Submitted by Leah on Fri, 2015-01-23 16:28
In a wide-ranging recent Q&A session, Kazuo Ishiguro, who won the 1989 Man Booker with Remains of the Day, made a startling confession. ‘Let me tell you a dirty secret. My subject matter doesn't vary so much from book to book. Just the surface does. The settings, etc. I tend to write the same book over and over, or at least, I take the same subject I took last time out and refine it, or do a slightly different take on it.’ This, I suspect, is not to be taken too seriously. Over the years Ishiguro's books have been analysed by academics, critics and readers and no one has yet claimed that he's been writing the same book over again. His latest, The Buried Giant, is due out in March. It is set in ancient Britain with dragons, giants and a character called Sir Gawain. Perhaps only if a butler also appears will we know whether Ishiguro was telling the truth.
She makes it sound so easy. The 2013 Man Booker winner Eleanor Catton told an audience at the Jaipur Literature Festival that ‘Ninety per cent of a writer's job is to read.’ This was simple for her, she pointed out, because her mother used to be a librarian. But in case you think that all you have to do to win the Man Booker is pour good literature into yourself as a child, what Catton didn't go on to explain was the rather more troublesome nature of that pesky remaining 10 per cent.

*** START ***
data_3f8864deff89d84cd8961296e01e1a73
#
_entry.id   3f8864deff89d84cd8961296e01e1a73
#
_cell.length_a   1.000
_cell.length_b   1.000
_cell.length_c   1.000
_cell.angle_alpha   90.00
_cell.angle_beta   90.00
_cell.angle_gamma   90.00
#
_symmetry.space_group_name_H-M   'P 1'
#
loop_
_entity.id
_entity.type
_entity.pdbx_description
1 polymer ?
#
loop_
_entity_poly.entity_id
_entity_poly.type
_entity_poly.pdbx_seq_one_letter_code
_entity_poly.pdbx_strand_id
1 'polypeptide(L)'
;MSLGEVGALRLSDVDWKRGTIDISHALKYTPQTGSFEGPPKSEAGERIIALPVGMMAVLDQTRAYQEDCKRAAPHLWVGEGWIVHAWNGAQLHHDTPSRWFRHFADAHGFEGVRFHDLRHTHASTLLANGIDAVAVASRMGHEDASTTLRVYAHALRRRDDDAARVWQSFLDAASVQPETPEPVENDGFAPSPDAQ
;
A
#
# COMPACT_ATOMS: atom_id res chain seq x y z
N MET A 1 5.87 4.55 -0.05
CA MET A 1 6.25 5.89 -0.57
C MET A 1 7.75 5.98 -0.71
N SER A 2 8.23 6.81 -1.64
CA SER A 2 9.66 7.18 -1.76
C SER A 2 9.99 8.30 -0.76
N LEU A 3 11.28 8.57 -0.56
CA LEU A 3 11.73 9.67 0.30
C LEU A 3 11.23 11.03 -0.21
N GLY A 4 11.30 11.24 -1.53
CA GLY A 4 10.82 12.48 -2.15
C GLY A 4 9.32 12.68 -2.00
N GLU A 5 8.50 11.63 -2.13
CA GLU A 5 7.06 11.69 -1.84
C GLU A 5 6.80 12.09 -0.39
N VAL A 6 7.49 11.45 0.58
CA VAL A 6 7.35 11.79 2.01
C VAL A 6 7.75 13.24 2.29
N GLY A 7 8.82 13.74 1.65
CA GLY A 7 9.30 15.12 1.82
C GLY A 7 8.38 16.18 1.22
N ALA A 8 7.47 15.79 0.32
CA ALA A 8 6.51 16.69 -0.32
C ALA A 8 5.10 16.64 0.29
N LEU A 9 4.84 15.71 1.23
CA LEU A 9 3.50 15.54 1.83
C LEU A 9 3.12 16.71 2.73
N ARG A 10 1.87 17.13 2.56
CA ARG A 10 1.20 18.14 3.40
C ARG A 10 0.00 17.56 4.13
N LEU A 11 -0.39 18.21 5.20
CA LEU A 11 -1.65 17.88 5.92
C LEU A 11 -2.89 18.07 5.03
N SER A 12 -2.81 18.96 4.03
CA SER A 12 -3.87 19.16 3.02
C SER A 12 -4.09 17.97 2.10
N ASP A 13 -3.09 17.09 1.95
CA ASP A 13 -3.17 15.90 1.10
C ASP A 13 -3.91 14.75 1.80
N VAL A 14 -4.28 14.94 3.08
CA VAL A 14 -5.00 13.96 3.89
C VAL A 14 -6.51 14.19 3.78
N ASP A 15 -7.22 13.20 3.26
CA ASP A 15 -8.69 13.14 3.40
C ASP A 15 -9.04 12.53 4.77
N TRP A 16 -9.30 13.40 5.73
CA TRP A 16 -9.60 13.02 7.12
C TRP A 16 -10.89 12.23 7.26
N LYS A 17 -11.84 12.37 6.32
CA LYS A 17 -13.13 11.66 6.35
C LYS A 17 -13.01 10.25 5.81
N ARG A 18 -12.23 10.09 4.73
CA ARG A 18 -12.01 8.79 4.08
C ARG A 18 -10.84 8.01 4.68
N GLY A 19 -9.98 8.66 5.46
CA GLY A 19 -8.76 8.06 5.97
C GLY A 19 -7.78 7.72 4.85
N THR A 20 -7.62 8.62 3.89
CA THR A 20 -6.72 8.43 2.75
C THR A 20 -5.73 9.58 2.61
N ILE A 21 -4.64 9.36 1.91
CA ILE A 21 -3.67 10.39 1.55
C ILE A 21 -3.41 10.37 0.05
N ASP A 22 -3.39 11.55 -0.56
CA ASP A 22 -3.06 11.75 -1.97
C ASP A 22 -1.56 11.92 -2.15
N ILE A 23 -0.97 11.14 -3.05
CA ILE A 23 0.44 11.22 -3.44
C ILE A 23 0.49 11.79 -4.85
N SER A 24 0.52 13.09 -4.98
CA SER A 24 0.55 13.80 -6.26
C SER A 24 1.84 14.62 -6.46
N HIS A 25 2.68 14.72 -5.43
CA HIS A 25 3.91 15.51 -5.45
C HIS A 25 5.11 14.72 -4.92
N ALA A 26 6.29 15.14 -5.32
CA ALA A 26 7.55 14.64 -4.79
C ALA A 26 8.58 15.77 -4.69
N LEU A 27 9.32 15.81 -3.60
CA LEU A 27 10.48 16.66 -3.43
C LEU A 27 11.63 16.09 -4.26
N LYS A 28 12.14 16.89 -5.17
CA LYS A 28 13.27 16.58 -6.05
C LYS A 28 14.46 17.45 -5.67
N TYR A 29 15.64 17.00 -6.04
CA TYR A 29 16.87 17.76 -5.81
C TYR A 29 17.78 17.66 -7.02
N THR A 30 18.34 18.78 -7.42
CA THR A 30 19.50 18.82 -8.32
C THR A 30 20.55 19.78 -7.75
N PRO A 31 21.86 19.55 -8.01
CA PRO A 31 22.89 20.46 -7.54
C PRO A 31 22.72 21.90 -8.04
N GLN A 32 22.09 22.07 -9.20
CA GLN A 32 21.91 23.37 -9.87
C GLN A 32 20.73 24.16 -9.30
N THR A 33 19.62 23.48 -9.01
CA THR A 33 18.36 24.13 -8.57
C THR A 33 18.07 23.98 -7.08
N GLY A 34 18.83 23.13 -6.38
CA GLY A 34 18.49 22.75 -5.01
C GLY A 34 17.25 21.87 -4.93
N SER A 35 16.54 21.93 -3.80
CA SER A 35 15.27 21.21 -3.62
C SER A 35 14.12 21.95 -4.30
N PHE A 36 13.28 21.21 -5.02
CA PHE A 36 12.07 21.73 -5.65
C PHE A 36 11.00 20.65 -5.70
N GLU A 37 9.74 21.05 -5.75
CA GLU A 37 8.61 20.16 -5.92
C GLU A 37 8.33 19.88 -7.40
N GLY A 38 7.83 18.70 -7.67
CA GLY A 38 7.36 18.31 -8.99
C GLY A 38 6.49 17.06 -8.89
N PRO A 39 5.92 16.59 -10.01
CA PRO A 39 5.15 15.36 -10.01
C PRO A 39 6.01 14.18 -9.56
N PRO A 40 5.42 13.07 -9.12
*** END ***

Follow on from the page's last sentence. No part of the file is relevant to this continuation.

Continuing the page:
Someone else who has mastered that 10 per cent is Jhumpa Lahiri, whose novel The Lowland missed out to Catton's The Luminaries for the 2013 Man Booker. The Jaipur festival saw the announcement that Lahiri has been awarded the DSC Prize for South Asian Literature worth $50,000. Lahiri couldn't make it to Jaipur to pick up the prize herself but had to phone in her thanks from Rome. It is a tough old life.
Sarah Waters did make it to Jaipur though, where she gave a perfect example of grace under pressure. When asked a rather unfair question about her feelings when her last book, The Paying Guests, failed to make the cut for the 2014 Man Booker she responded elegantly: ‘I think I have done really well with my three previous nominations. If you had told me, 20 years ago, when I first started writing, that I would one day be in a position where people would ask me, “Were you disappointed not to make it on to the Man Booker shortlist this time?” I would have fallen over with amazement and delight. My career has been an incredibly lucky one, and I never forget that.’ Now that's the way to do it.
It would be rude not to mention Hilary Mantel . . . so, just after winning the Man Booker for the first time; she made a very prescient comment that is worth remembering among all the plaudits for the television series. Had there been a shift in the space-time continuum Henry VIII would have grabbed the plaudits: ‘He’d have claimed it,’ said Mantel back in 2009. ‘That’s the thing about Henry. Wolsey warns Cromwell that he will take credit for all your successes and he will blame you for all your failures. And that is the prerogative of an absolute monarch.’